Source: Newsweek

Stewart Rhodes does not seem like an extremist. He is a graduate of Yale Law School and a former U.S. Army paratrooper and congressional staffer. He is not at all secretive. In February he was sitting at a table at the annual Conservative Political Action Conference (CPAC) at a fancy downtown hotel in Washington, handing out fliers and selling T shirts for his organization, the Oath Keepers. Rhodes says he has 6,000 dues-paying members, active and retired police and military, who promise never to take orders to disarm U.S. citizens or herd them into concentration camps. Rhodes told a NEWSWEEK reporter, “We’re not a militia.” Oath Keepers do not run around the woods on the weekend shooting weapons or threatening the violent overthrow of the government. Their oath is to uphold the Constitution and defend the American people from dictatorship.

But by conjuring up the specter of revolution—or counterrevolution—is Rhodes adding to the threat of real violence? Oath Keepers are “a particularly worrisome example of the ‘patriot’ revival,” according to Mark Potok of the Southern Poverty Law Center (SPLC), which monitors hate speech and extremist organizations. “Patriot” groups—described by the SPLC as outfits “that see the federal government as part of a plot to impose ‘one-world government’ on liberty-loving Americans”—are “roaring back” after years out of the limelight, according to Potok. Notorious in the aftermath of the Oklahoma City bombing in 1995, the patriot groups seemed to fade away under the shadow of 9/11, but hard times and the nation’s first African-American president seem to have brought about a revival—from 149 groups in 2008 to 512 (127 of them militias) in 2009, according to the SPLC.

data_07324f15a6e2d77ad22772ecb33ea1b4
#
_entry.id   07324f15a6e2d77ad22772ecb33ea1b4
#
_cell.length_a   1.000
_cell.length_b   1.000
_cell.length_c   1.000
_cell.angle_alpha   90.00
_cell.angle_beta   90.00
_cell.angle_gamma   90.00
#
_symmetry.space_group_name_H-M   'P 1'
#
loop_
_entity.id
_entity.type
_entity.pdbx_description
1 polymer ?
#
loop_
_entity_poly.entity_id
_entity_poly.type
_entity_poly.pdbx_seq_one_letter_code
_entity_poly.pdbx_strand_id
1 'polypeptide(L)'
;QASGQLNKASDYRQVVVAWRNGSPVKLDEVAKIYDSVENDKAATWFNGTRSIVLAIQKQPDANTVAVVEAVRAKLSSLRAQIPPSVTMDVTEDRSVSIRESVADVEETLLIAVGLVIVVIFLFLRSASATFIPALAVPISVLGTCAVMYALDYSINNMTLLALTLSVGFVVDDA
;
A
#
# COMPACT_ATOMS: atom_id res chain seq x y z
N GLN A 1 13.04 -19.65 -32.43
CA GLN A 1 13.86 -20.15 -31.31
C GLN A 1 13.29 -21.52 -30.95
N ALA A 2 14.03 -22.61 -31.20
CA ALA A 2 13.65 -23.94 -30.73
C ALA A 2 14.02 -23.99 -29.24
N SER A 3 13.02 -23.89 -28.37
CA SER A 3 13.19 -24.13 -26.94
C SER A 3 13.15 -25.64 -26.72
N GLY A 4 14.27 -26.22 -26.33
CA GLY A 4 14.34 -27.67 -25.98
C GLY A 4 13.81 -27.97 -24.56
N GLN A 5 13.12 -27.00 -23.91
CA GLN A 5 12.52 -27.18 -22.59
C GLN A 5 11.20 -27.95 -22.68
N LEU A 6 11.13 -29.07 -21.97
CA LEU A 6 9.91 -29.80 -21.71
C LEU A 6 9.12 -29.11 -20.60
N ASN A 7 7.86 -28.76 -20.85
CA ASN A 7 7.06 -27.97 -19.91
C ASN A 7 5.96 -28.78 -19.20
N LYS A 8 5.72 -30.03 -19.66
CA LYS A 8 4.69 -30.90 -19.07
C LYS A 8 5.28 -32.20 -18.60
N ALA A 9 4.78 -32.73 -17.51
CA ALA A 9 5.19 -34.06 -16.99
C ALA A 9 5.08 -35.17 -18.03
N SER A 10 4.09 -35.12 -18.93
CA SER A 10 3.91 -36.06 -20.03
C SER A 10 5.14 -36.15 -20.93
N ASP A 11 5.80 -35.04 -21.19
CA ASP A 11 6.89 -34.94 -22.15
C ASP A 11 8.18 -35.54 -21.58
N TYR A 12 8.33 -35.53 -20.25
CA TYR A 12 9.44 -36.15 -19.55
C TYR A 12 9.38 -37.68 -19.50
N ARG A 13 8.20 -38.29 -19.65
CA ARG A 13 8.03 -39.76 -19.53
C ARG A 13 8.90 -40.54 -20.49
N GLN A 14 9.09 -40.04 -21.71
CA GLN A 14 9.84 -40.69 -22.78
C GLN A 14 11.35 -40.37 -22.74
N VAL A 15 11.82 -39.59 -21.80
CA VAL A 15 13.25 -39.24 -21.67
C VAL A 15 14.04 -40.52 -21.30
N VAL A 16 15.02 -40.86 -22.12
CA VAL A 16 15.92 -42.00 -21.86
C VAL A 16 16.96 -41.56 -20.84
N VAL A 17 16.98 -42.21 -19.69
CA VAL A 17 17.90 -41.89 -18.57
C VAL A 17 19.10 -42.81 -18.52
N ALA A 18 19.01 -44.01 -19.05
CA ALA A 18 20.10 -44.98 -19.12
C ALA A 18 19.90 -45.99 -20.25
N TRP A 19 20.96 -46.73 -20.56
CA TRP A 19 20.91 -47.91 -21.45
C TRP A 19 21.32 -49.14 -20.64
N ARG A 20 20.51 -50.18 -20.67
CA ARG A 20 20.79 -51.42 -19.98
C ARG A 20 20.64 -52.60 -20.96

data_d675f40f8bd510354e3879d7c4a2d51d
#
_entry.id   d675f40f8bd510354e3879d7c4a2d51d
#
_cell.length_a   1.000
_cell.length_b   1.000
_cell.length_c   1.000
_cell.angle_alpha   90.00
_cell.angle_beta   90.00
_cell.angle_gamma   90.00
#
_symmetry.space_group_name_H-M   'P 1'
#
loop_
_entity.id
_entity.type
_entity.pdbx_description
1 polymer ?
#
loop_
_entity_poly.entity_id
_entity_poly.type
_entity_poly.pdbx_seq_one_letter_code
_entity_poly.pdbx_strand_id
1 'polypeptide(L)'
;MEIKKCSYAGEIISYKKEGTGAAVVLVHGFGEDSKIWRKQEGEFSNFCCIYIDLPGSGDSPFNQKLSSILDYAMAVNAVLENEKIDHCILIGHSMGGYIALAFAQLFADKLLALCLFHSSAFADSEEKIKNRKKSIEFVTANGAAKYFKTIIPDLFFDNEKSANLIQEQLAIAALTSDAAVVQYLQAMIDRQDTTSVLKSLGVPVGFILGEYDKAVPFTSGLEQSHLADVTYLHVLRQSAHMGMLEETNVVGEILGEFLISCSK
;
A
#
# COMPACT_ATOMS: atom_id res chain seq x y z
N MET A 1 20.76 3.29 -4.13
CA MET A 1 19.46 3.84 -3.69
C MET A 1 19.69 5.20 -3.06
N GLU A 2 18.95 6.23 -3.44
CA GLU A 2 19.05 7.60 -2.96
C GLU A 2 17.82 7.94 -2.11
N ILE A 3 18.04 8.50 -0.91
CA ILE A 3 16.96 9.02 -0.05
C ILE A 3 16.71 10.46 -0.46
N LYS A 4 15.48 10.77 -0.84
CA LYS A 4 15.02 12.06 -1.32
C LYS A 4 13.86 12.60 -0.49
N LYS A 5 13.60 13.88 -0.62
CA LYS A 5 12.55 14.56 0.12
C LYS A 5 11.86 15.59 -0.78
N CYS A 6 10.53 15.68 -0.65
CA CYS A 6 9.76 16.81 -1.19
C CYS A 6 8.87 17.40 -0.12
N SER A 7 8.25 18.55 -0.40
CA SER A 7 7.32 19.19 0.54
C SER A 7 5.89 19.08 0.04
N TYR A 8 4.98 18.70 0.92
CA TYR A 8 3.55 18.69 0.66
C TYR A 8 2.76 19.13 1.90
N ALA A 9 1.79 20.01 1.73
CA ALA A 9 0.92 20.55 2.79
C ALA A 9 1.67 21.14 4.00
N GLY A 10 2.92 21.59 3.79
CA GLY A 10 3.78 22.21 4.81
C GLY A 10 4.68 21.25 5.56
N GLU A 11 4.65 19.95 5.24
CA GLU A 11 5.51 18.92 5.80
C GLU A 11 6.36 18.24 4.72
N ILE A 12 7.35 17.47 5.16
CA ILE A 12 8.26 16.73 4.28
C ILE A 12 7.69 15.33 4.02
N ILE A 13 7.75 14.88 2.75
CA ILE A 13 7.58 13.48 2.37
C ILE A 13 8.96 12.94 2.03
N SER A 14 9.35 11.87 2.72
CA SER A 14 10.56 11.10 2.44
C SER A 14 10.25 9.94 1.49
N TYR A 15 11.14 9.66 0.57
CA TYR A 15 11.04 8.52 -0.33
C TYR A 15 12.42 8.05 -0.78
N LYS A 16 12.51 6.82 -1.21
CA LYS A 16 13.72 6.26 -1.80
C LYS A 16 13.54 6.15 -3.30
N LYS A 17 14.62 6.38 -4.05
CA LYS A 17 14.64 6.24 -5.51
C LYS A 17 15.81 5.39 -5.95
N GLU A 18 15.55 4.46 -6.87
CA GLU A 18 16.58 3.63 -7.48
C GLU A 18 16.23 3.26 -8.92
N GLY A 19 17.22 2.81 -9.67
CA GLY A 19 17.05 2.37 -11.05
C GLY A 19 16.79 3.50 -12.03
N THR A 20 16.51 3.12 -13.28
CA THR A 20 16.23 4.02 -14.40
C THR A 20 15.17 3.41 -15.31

It is easy to exaggerate the numbers of these groups or the threat they pose, especially if you are an organization, like the SPLC, dedicated to exposing such things. Extremist outfits have come and gone over the years. With their preening and prancing about in Nazi garb or white robes, skinheads and white supremacists are often more about showing off than committing acts of violence. Law-enforcement experts worry more about “lone wolves,” disturbed loners with military training, like Timothy McVeigh, the Oklahoma City bomber, than they do about loudmouth militia groups. But the feds and local authorities will be watching closely on April 19, when the Oath Keepers mark their first anniversary and join a Second Amendment March on Washington to celebrate the right to bear arms. The Oath Keepers say they are commemorating the first shots of the Revolutionary War fired at Lexington and Concord on April 19, 1775, but April 19 is also the anniversary of the end of the FBI siege at Waco, Texas, in 1993, as well as the 1995 Oklahoma City bombing.

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